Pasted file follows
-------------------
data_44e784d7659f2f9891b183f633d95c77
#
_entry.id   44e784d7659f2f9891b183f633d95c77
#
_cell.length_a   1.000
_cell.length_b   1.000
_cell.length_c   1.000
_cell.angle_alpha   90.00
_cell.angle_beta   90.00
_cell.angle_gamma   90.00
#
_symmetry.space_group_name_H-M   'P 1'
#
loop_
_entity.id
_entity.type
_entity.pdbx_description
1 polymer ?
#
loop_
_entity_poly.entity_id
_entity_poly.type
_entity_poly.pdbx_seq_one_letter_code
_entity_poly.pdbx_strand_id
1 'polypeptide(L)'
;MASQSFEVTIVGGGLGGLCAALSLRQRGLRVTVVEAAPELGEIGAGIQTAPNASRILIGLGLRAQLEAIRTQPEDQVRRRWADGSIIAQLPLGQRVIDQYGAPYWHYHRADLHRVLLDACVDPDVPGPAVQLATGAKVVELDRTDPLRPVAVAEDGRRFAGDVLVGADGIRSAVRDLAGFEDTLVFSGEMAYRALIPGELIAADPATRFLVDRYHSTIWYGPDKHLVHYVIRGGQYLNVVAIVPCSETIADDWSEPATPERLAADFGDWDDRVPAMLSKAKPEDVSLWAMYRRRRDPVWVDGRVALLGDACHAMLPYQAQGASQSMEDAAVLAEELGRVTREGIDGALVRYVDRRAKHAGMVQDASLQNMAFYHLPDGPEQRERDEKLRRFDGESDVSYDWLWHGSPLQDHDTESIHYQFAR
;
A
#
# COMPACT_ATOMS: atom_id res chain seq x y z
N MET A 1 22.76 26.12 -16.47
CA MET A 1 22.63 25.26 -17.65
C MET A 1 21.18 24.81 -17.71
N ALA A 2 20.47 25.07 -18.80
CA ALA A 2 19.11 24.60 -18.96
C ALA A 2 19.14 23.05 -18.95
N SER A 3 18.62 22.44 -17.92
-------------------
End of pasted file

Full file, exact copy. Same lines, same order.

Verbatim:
data_44e784d7659f2f9891b183f633d95c77
#
_entry.id   44e784d7659f2f9891b183f633d95c77
#
_cell.length_a   1.000
_cell.length_b   1.000
_cell.length_c   1.000
_cell.angle_alpha   90.00
_cell.angle_beta   90.00
_cell.angle_gamma   90.00
#
_symmetry.space_group_name_H-M   'P 1'
#
loop_
_entity.id
_entity.type
_entity.pdbx_description
1 polymer ?
#
loop_
_entity_poly.entity_id
_entity_poly.type
_entity_poly.pdbx_seq_one_letter_code
_entity_poly.pdbx_strand_id
1 'polypeptide(L)'
;MASQSFEVTIVGGGLGGLCAALSLRQRGLRVTVVEAAPELGEIGAGIQTAPNASRILIGLGLRAQLEAIRTQPEDQVRRRWADGSIIAQLPLGQRVIDQYGAPYWHYHRADLHRVLLDACVDPDVPGPAVQLATGAKVVELDRTDPLRPVAVAEDGRRFAGDVLVGADGIRSAVRDLAGFEDTLVFSGEMAYRALIPGELIAADPATRFLVDRYHSTIWYGPDKHLVHYVIRGGQYLNVVAIVPCSETIADDWSEPATPERLAADFGDWDDRVPAMLSKAKPEDVSLWAMYRRRRDPVWVDGRVALLGDACHAMLPYQAQGASQSMEDAAVLAEELGRVTREGIDGALVRYVDRRAKHAGMVQDASLQNMAFYHLPDGPEQRERDEKLRRFDGESDVSYDWLWHGSPLQDHDTESIHYQFAR
;
A
#
# COMPACT_ATOMS: atom_id res chain seq x y z
N MET A 1 22.76 26.12 -16.47
CA MET A 1 22.63 25.26 -17.65
C MET A 1 21.18 24.81 -17.71
N ALA A 2 20.47 25.07 -18.80
CA ALA A 2 19.11 24.60 -18.96
C ALA A 2 19.14 23.05 -18.95
N SER A 3 18.62 22.44 -17.92